Practice patterns and resources are not well established for patients with less common cancers such as myelofibrosis. Community cancer programs may be challenged to keep up with evolving treatments, new anti-cancer medications, and the availability of clinical trials for patients with myelofibrosis.
Through a recent survey and needs assessment process, ACCC identified three member programs with expertise in treating patients with myelofibrosis. Read Effective Practices in Myelofibrosis Programs to gain insight into improving care delivery for patients with myelofibrosis.
The featured programs are serving as ACCC Community Resource Centers. ACCC members with less experience in caring for this patient population can contact any of these programs to ask questions and receive collaborative support in treating patients with myelofibrosis.
For a perspective on caring for this patient population, read Ask An ACCC Community Resource Center by Timothy Tyler, PharmD, FCSHP, of the Desert Regional Medical Center, Comprehensive Cancer Center, Palm Springs, Calif., an ACCC Community Resource Center for Myelofibrosis.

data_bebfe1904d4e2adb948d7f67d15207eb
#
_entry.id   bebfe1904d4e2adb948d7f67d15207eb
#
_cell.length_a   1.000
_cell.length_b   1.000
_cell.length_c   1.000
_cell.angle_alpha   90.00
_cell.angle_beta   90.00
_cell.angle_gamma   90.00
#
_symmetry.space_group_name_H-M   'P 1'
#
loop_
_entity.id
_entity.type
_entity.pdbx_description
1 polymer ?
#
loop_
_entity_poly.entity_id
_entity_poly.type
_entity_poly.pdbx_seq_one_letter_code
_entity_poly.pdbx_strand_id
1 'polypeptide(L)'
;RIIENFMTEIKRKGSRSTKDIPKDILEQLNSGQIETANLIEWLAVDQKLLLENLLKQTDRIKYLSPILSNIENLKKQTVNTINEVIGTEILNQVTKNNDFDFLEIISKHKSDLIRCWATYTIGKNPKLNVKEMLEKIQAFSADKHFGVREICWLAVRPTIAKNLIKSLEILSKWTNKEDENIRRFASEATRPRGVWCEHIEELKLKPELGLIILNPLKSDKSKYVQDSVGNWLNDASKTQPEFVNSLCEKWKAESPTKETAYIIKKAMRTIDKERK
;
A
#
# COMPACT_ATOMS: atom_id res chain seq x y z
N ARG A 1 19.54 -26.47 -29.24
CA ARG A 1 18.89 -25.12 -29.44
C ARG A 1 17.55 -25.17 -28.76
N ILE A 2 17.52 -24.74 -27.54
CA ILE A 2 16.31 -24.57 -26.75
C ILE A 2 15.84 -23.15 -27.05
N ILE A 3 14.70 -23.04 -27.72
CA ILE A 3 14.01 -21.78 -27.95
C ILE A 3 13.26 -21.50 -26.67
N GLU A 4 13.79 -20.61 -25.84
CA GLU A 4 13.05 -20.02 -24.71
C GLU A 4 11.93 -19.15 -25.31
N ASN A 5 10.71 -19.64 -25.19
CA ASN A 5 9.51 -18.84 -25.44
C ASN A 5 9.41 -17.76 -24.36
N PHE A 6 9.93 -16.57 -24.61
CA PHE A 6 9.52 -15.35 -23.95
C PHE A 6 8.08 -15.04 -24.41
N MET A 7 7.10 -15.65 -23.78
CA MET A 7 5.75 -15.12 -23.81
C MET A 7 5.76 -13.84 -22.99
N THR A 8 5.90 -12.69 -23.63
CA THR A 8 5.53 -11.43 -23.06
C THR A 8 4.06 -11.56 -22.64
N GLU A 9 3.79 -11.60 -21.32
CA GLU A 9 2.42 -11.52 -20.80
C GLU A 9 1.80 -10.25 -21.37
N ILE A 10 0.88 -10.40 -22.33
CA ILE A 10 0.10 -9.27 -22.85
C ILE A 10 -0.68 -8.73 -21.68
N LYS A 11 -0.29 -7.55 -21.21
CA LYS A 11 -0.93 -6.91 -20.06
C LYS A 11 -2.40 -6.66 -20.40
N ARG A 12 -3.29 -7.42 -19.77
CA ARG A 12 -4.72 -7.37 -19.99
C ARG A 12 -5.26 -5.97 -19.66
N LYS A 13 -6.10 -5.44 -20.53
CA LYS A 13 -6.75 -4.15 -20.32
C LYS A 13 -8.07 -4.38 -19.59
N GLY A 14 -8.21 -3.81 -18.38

For more on treatment approaches to myelofibrosis, read A Focus on Primary Myelofibrosis from Rebecca Champion, PharmD, BCOP, and Don Stevens, MD, of the Norton Cancer Institute Hematologic Malignancies Program, Louisville, Ky., an ACCC Community Resource Center for Myelofibrosis.
Gain insight into primary myelofibrosis, including diagnosis, somatic mutations, common treatment options, and more. Also included in the article is a link to The Myeloproliferative Neoplasm Symptom Assessment Form.
Providers in smaller cancer programs may see just a few patients with myelofibrosis each year, keeping up with rapidly changing treatment options can be a challenge. Providers can contact ACCC Community Resource Centers for myelofibrosis to ask peer-to-peer questions and gain support.
Watch our video and learn more.